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Gov. Gina Raimondo and members of the Rhode Island Congressional delegation will meet with Deepwater Wind in Quonset Point today to announce local jobs associated with the construction of the Block Island Wind Farm. They'll also provide an outlook for growing this new industry in the state. 

They’ll tour Specialty Diving Services, where local welders are working on some of the components for the wind farm’s foundation. This local company is working as a sub-contractor for a company in Louisiana that is leading the construction of the wind farm’s steel jacket foundations. 

Providence Business News Editor Mark Murphy joins Rhode Island Public Radio's Dave Fallon for our weekly business segment The Bottom Line.

This week Dave and Mark get an update on the Block Island Wind Farm project with Deepwater Wind CEO Jeff Grybowski.

When to Listen

You can hear The Bottom Line each Friday at 5:50pm.

Do you have insight or expertise on this topic? Please email us, we'd like to hear from you. news@ripr.org  

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Deepwater Wind has secured more than 290 million dollars to build and operate a wind farm off the coast of Block Island. The company plans to begin installing turbines this summer. Deepwater is, so far, the only offshore wind company in the country to get full financing for an offshore wind farm.

                                    

Two banks have financed Deepwater Wind’s offshore wind farm: a bank in France and Ohio-based KeyBank.

Providence Business News Editor Mark Murphy joins Rhode Island Public Radio's Dave Fallon for our weekly business segment The Bottom Line.

This week, news director Catherine Welch and Mark talk with managing director of the Quonset Development Corp, Steven King. They talk about the future growth of Electric Boat, new companies moving into the business park, and the role of the Quonset state airport.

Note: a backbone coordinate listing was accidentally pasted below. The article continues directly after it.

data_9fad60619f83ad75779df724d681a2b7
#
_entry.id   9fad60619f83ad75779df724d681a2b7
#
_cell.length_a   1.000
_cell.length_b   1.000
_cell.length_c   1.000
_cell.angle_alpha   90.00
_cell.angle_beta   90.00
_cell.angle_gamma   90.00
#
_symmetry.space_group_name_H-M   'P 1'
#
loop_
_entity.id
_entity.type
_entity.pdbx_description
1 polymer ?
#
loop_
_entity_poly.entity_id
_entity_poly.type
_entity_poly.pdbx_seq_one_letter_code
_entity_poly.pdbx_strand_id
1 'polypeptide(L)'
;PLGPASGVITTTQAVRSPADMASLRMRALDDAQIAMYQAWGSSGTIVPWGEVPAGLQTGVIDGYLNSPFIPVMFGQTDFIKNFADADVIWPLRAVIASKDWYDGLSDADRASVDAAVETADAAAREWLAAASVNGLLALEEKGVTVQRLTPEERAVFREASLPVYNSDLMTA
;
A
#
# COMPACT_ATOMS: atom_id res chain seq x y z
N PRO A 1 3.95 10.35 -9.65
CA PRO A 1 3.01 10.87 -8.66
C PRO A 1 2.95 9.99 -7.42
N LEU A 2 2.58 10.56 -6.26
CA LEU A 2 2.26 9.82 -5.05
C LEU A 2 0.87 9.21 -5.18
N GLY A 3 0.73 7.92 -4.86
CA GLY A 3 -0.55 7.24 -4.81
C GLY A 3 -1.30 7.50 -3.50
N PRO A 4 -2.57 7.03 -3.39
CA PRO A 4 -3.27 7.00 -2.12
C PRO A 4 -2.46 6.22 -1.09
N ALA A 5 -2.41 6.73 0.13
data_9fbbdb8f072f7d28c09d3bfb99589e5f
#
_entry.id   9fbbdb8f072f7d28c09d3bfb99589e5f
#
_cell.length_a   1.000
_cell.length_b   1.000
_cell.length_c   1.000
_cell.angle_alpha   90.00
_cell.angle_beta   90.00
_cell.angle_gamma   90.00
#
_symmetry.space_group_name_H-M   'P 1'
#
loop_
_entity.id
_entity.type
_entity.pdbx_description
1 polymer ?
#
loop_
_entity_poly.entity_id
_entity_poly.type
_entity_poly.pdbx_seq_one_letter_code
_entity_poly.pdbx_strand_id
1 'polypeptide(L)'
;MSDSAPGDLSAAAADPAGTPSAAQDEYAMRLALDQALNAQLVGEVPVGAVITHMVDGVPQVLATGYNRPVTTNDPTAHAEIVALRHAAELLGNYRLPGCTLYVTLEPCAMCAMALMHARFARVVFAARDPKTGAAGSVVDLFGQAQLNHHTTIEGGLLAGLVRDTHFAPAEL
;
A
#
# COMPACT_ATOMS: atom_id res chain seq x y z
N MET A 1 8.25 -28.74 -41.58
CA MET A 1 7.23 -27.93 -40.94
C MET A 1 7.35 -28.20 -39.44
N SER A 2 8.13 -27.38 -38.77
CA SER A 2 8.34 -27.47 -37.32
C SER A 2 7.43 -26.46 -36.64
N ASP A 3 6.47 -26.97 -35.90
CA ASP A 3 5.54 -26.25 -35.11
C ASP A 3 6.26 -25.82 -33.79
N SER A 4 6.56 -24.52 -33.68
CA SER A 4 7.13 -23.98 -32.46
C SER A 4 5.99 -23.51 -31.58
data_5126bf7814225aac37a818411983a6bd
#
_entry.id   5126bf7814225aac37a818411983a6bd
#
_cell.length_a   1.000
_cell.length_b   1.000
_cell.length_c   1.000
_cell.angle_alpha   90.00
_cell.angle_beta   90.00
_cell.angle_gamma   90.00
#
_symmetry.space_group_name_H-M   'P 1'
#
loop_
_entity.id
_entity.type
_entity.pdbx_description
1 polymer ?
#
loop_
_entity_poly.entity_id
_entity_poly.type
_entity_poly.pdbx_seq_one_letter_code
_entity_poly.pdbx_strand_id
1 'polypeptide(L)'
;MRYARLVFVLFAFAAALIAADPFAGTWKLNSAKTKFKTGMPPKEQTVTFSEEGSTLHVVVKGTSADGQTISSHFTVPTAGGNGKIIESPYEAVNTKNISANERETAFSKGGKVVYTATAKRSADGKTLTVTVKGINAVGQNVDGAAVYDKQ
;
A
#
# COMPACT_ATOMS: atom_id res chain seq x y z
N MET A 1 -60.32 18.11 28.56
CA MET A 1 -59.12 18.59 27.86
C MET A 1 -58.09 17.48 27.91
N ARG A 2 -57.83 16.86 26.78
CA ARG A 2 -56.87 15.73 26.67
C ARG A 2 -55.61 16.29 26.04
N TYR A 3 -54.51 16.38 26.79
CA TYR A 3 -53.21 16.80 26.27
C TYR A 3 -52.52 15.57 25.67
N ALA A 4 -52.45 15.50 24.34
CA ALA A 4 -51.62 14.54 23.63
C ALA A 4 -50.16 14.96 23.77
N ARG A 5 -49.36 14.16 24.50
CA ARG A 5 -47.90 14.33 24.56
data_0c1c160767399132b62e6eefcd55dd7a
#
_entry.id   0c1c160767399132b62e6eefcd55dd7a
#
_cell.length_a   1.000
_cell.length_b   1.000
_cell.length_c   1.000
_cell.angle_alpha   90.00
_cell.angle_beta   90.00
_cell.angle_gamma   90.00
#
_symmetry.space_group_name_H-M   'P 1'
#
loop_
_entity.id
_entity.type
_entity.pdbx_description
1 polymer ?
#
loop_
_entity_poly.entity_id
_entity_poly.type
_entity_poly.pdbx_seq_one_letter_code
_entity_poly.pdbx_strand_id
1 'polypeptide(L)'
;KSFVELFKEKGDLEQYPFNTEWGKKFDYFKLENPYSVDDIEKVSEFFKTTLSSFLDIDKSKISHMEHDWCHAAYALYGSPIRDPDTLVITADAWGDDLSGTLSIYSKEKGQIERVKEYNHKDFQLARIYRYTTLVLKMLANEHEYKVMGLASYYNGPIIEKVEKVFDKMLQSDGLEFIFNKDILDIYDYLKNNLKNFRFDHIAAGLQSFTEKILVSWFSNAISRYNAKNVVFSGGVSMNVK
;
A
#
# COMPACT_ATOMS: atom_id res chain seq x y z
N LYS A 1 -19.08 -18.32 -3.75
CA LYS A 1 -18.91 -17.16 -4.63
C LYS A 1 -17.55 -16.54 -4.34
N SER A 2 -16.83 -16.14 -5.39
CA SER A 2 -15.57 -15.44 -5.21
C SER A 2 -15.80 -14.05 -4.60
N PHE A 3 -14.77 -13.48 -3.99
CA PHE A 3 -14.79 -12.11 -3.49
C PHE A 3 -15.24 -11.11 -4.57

When to Listen

You can hear The Bottom Line each Friday at 5:50pm.

RIPR File Photo

The Block Island offshore wind farm will produce more power than originally expected, said Deepwater Wind CEO Jeff Grybowski at an open meeting before the state's Public Utilities Commission. The company expected the wind farm to produce 40 percent of its total maximum power. But since the company proposed the project, advances in turbine technology have bumped up the wind farm’s projected efficiency.

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The state’s Public Utilities Commission will be brought up to speed today on the status of the Block Island wind farm project. As Rhode Island Public Radio’s environmental reporter Ambar Espinoza reports, Deepwater Wind and others will offer those updates.

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More approvals rolled in this week for the five-turbine wind farm Deepwater Wind.  And  the company says it has secured the last of its permits for the offshore wind farm planned for three miles off the coast of Block Island.  Construction is set to start next year.

The Coastal Resources Management Council has approved the lease agreement for the underwater land on which the wind farm will sit. The lease took effect earlier this month and will be valid for 25 years from the wind farm’s start date.